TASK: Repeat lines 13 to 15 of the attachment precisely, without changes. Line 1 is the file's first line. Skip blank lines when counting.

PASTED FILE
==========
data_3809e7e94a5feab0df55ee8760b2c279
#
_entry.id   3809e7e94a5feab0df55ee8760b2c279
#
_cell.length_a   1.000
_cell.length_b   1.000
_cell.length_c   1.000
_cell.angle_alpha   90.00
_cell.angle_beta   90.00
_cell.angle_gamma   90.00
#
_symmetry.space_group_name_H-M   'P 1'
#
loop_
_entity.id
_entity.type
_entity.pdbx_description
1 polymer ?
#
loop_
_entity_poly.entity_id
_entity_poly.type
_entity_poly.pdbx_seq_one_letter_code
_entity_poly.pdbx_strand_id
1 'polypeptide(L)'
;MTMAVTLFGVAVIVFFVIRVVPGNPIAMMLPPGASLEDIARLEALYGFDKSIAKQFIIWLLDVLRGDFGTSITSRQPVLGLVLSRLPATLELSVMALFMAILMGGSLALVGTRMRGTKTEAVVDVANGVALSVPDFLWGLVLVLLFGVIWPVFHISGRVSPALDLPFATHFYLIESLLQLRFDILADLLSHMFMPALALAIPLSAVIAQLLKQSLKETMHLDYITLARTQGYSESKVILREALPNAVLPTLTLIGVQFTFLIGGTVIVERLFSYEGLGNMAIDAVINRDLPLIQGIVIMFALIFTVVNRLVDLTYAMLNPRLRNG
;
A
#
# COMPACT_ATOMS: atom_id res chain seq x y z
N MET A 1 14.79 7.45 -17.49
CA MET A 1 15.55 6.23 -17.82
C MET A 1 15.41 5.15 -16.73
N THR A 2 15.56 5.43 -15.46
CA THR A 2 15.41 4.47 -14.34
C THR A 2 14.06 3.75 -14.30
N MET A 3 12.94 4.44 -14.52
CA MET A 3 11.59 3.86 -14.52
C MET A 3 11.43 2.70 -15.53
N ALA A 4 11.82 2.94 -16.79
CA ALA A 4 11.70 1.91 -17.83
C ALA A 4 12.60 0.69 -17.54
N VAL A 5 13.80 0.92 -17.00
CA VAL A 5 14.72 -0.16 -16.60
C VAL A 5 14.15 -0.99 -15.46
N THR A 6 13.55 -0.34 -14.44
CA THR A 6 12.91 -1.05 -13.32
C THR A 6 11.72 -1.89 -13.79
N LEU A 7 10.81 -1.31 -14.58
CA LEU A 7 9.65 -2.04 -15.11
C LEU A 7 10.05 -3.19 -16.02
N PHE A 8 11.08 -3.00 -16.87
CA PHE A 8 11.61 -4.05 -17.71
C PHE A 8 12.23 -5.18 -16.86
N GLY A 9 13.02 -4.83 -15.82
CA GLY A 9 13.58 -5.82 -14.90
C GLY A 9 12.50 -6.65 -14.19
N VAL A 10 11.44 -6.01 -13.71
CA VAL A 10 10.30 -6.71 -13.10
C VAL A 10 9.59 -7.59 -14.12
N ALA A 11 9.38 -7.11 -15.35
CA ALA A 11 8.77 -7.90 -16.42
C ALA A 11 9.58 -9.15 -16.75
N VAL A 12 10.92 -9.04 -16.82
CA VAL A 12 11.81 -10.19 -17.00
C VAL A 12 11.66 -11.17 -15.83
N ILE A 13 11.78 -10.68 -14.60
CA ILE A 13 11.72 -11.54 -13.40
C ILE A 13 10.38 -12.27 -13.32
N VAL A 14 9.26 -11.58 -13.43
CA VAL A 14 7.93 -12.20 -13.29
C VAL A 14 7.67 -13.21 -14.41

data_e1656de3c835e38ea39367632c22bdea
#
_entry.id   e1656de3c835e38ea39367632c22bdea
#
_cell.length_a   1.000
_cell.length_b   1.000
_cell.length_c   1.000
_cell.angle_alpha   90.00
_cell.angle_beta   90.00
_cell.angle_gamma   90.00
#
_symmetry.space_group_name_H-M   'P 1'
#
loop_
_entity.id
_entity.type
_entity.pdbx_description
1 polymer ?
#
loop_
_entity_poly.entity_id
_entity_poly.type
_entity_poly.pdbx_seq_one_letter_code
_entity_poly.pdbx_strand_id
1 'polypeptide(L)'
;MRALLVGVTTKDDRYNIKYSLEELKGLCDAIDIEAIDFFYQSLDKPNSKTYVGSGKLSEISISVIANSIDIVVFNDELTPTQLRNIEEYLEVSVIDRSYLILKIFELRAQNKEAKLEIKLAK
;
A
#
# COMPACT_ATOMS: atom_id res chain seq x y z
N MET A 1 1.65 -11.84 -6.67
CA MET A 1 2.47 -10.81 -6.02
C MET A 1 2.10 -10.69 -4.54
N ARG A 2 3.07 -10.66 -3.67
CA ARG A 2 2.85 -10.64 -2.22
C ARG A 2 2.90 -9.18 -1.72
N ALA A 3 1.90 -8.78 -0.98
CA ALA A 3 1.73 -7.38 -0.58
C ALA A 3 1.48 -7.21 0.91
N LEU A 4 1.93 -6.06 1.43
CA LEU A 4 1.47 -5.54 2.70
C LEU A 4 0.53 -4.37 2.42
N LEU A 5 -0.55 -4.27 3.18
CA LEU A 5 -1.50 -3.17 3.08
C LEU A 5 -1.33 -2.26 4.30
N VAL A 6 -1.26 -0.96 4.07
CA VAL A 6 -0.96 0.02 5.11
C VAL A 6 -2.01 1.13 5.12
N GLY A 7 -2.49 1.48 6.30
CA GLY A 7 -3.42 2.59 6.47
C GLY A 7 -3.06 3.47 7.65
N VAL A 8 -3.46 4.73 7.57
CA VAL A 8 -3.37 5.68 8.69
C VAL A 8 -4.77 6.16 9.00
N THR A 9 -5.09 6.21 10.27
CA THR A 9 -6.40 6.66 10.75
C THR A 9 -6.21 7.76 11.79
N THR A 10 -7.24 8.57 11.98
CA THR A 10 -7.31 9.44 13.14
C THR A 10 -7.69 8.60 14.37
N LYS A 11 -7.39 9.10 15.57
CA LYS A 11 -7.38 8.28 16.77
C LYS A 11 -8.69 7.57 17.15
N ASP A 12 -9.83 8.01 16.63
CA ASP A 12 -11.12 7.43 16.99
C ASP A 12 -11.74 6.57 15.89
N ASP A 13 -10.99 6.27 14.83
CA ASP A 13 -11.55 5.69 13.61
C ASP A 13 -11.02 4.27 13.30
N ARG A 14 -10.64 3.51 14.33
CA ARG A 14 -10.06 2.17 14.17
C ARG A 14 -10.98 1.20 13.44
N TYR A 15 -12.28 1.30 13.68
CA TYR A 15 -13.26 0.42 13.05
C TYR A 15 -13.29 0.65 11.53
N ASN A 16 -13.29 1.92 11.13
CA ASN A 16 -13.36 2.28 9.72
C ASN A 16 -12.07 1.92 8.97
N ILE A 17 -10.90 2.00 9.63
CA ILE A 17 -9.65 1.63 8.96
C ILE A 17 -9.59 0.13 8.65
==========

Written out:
#
loop_
_entity.id